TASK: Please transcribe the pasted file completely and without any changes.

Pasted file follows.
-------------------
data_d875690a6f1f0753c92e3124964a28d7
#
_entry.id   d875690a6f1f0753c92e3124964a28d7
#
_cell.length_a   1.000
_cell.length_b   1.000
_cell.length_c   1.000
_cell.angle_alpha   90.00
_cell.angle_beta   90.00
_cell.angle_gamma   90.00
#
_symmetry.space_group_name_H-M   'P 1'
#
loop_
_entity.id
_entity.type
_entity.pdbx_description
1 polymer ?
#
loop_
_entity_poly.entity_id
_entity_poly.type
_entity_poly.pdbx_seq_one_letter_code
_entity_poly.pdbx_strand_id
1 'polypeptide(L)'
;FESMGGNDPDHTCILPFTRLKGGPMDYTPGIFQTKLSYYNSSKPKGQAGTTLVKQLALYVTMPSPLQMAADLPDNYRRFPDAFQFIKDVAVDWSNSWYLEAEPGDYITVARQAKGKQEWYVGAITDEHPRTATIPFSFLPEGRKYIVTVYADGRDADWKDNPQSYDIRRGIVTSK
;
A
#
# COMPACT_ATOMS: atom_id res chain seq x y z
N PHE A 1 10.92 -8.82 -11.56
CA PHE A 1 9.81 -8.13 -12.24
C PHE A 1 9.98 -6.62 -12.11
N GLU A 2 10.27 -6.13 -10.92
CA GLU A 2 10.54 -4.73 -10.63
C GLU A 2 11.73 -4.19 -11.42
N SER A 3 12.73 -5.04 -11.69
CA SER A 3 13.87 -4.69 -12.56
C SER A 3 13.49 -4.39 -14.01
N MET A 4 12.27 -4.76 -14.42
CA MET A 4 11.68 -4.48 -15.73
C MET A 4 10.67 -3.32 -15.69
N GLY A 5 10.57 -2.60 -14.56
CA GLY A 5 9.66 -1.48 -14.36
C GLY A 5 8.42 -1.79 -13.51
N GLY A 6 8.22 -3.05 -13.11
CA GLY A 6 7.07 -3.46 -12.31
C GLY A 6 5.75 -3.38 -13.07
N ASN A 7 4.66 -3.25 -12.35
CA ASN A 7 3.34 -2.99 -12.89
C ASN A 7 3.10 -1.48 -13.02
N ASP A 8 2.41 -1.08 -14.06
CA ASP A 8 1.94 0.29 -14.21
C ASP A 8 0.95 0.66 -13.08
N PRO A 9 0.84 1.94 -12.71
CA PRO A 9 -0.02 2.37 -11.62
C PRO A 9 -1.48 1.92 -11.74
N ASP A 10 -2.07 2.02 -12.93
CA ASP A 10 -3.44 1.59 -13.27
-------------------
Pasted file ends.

data_d875690a6f1f0753c92e3124964a28d7
#
_entry.id   d875690a6f1f0753c92e3124964a28d7
#
_cell.length_a   1.000
_cell.length_b   1.000
_cell.length_c   1.000
_cell.angle_alpha   90.00
_cell.angle_beta   90.00
_cell.angle_gamma   90.00
#
_symmetry.space_group_name_H-M   'P 1'
#
loop_
_entity.id
_entity.type
_entity.pdbx_description
1 polymer ?
#
loop_
_entity_poly.entity_id
_entity_poly.type
_entity_poly.pdbx_seq_one_letter_code
_entity_poly.pdbx_strand_id
1 'polypeptide(L)'
;FESMGGNDPDHTCILPFTRLKGGPMDYTPGIFQTKLSYYNSSKPKGQAGTTLVKQLALYVTMPSPLQMAADLPDNYRRFPDAFQFIKDVAVDWSNSWYLEAEPGDYITVARQAKGKQEWYVGAITDEHPRTATIPFSFLPEGRKYIVTVYADGRDADWKDNPQSYDIRRGIVTSK
;
A
#
# COMPACT_ATOMS: atom_id res chain seq x y z
N PHE A 1 10.92 -8.82 -11.56
CA PHE A 1 9.81 -8.13 -12.24
C PHE A 1 9.98 -6.62 -12.11
N GLU A 2 10.27 -6.13 -10.92
CA GLU A 2 10.54 -4.73 -10.63
C GLU A 2 11.73 -4.19 -11.42
N SER A 3 12.73 -5.04 -11.69
CA SER A 3 13.87 -4.69 -12.56
C SER A 3 13.49 -4.39 -14.01
N MET A 4 12.27 -4.76 -14.42
CA MET A 4 11.68 -4.48 -15.73
C MET A 4 10.67 -3.32 -15.69
N GLY A 5 10.57 -2.60 -14.56
CA GLY A 5 9.66 -1.48 -14.36
C GLY A 5 8.42 -1.79 -13.51
N GLY A 6 8.22 -3.05 -13.11
CA GLY A 6 7.07 -3.46 -12.31
C GLY A 6 5.75 -3.38 -13.07
N ASN A 7 4.66 -3.25 -12.35
CA ASN A 7 3.34 -2.99 -12.89
C ASN A 7 3.10 -1.48 -13.02
N ASP A 8 2.41 -1.08 -14.06
CA ASP A 8 1.94 0.29 -14.21
C ASP A 8 0.95 0.66 -13.08
N PRO A 9 0.84 1.94 -12.71
CA PRO A 9 -0.02 2.37 -11.62
C PRO A 9 -1.48 1.92 -11.74
N ASP A 10 -2.07 2.02 -12.93
CA ASP A 10 -3.44 1.59 -13.27